11 Ferraris S, Miola M, Bistolfi A, Fucale G, Crova M, Masse A, Verne E. In vitro comparison between commercially and manually mixed antibiotic-loaded bone cements. J Appl Biomater Biomech 2010; 8(3): 166-174.
12 Postak PD, Greenwald AS. The Influence of Antibiotics on the Fatigue Life of Acrylic Bone Cement. AAOS 2005.
13 DeLuise M, Scott CP. Addition of Hand-Blended Generic Tobramycin in Bone Cement: Effect of Mechanical Strength. Orthopedics 2004; 27(12): 1289-1291.
14 Dunne N, Hill J, Mcafee P, Todd K, Kirkpatrick R, Tunney M, Patrick S. In vitro study of the efficacy of acrylic bone cement loaded with supplementary amounts of gentamicin: effect on mechanical properties, antibiotic release, and biofilm formation. Acta Orthopaedic 2007; 78(6): 774-785.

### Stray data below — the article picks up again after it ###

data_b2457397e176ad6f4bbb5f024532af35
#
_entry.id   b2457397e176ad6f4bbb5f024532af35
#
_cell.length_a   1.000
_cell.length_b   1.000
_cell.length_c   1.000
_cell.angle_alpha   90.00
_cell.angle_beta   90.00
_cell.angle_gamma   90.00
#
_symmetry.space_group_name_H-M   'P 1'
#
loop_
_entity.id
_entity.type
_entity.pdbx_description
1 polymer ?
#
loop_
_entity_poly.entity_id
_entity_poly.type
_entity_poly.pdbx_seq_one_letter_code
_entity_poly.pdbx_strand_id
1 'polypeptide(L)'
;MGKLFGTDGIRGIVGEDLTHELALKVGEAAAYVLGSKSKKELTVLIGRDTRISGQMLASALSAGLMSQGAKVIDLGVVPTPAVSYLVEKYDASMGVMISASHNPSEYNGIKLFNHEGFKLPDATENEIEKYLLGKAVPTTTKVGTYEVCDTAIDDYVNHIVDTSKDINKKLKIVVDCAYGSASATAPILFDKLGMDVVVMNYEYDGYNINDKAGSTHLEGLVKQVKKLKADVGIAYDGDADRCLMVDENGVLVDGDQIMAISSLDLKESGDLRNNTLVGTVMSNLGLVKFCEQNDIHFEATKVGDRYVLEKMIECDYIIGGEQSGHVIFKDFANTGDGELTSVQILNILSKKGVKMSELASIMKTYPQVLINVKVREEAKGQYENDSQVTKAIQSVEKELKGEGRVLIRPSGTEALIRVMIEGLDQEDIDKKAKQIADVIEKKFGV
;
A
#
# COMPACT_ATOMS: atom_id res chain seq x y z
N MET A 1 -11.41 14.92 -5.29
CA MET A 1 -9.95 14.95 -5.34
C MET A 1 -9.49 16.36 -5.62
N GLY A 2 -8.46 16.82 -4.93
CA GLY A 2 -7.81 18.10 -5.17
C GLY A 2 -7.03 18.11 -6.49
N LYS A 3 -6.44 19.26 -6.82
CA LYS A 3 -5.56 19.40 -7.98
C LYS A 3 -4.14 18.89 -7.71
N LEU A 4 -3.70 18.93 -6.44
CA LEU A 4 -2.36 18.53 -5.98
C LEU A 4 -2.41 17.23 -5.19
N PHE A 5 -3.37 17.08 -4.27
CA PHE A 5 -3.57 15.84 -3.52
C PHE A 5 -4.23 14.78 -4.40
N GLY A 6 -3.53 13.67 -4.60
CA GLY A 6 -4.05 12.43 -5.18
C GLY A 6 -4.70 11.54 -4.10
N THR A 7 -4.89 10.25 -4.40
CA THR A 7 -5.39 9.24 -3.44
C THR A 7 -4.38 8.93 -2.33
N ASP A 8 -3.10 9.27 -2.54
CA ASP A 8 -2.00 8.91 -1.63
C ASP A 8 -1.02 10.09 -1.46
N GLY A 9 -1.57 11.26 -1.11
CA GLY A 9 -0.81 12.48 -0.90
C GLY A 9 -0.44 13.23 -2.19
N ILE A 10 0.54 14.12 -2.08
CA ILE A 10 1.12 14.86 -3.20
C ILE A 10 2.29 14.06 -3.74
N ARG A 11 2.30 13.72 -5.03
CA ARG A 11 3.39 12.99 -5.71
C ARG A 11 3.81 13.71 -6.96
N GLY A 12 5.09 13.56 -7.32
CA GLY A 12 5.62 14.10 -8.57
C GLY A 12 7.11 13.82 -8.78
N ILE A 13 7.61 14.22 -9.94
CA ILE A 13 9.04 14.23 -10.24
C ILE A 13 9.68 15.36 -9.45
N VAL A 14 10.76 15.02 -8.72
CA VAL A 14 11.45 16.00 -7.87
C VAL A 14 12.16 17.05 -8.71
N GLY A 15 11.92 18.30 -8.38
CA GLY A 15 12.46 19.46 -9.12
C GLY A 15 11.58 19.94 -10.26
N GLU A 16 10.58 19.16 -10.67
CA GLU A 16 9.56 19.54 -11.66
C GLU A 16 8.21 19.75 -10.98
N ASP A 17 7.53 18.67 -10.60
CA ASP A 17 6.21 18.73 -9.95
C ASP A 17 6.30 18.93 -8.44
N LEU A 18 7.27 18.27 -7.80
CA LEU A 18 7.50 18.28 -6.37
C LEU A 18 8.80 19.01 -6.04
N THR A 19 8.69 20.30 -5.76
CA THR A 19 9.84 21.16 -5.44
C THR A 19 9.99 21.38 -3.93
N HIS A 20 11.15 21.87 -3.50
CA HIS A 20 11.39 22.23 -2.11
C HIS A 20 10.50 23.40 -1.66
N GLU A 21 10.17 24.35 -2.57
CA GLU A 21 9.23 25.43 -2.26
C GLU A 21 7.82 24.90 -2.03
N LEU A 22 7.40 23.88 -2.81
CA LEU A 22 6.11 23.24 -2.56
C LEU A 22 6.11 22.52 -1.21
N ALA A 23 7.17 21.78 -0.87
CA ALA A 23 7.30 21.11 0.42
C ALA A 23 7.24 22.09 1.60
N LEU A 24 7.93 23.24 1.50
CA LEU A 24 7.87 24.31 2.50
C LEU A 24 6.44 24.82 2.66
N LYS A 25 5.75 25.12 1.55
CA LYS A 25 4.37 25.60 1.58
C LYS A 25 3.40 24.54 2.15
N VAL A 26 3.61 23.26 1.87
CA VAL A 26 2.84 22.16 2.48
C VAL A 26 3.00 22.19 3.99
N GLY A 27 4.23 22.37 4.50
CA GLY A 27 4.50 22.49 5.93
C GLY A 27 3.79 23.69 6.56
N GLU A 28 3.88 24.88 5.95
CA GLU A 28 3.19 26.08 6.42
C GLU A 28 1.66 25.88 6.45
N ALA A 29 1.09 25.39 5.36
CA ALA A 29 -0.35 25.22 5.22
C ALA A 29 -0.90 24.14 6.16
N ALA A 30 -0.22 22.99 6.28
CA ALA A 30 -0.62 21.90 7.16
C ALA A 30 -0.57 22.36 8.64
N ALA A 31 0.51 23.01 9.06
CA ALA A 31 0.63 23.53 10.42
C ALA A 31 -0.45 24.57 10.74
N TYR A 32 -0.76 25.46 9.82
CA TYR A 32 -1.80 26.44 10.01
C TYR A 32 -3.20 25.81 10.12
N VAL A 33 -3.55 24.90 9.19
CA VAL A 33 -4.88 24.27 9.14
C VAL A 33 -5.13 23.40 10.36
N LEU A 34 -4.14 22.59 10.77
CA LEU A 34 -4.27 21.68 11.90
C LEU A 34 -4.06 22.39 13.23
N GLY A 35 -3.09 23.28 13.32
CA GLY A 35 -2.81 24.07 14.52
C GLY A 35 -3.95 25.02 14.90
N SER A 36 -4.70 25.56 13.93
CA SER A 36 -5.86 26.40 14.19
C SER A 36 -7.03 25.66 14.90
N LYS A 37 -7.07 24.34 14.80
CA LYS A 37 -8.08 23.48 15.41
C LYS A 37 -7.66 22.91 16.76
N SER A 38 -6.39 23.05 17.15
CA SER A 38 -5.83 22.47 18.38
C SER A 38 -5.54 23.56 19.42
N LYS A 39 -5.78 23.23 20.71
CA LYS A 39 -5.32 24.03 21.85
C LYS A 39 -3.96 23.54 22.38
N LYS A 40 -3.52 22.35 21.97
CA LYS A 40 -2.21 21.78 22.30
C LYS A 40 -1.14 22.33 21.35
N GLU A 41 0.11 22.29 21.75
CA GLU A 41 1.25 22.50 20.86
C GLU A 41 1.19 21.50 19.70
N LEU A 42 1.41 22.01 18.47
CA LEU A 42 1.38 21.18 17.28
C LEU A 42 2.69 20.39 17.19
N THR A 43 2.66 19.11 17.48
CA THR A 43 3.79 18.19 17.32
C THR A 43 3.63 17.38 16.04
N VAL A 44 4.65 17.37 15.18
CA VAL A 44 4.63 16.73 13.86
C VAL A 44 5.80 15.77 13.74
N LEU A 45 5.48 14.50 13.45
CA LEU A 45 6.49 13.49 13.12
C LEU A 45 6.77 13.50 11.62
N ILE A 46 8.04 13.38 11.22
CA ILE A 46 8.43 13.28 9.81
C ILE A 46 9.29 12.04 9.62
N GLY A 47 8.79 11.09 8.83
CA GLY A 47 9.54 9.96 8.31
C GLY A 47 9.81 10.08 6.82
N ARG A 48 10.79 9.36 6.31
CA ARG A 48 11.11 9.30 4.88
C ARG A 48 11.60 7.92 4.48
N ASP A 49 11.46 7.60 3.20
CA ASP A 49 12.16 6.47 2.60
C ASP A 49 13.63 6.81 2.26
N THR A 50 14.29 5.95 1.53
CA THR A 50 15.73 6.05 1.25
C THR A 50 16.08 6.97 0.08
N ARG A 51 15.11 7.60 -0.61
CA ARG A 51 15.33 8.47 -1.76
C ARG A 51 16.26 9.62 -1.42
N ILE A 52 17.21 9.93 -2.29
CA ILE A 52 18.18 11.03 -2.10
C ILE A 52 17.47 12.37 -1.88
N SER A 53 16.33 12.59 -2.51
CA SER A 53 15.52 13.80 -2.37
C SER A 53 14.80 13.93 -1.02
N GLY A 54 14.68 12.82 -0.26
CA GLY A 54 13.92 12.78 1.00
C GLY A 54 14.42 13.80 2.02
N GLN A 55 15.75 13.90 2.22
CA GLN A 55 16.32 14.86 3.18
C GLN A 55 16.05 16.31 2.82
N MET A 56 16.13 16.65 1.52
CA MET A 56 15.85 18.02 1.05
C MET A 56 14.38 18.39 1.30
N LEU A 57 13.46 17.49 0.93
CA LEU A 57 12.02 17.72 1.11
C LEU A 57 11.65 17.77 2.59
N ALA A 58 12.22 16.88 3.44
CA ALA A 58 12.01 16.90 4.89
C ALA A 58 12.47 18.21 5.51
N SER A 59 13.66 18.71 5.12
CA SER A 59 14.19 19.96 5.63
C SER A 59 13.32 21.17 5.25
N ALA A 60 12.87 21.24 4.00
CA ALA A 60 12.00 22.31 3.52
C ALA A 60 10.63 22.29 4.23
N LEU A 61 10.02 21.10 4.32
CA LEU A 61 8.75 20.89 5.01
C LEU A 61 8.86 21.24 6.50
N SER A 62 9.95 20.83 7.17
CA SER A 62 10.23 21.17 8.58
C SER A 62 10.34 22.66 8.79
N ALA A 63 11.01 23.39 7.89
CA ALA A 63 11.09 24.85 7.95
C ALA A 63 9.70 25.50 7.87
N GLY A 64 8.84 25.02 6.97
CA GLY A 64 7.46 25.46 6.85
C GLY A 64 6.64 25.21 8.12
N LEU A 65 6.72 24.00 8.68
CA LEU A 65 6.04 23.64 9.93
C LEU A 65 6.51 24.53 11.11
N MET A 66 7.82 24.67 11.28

15 Starnes BW. A surgeon’s perspective regarding the regulatory, compliance, and legal issues involved with physician-modified devices. J Vasc Surg 2013; 57: 829-31.

Figures:
Figure 1: Kuhn KD. PMMA Cements. Noval Comparative Data (Table 12.1). Berlin: Springer; 2014.
Figure 2-3: Kuhn KD. PMMA Cements. Noval Comparative Data (Table 13.3). Berlin: Springer; 2014.
Figure 4: Dunne NJ, Orr JF, Mushipe MT, Eveleigh RJ. The relationship between porosity and fatigue characteristics. Biomaterials 2003; 24: 239-245.
Figure 5: Ferraris S, Miola M, Bistolfi A, Fucale G, Crova M, Masse A, Verne E. In vitro comparison between commercially and manually mixed antibiotic-loaded bone cements. J Appl Biomater Biomech 2010; 8(3): 166-174.
Figure 6: Dunne N, Hill J, McAfee P, Todd K, Kirkpatrick R, Tunney M, Patrick S. In vitro study of the efficacy of acrylic bone cement loaded with supplementary amounts of gentamicin. Acta Orthopaedica 2007; 78(6): 774-85.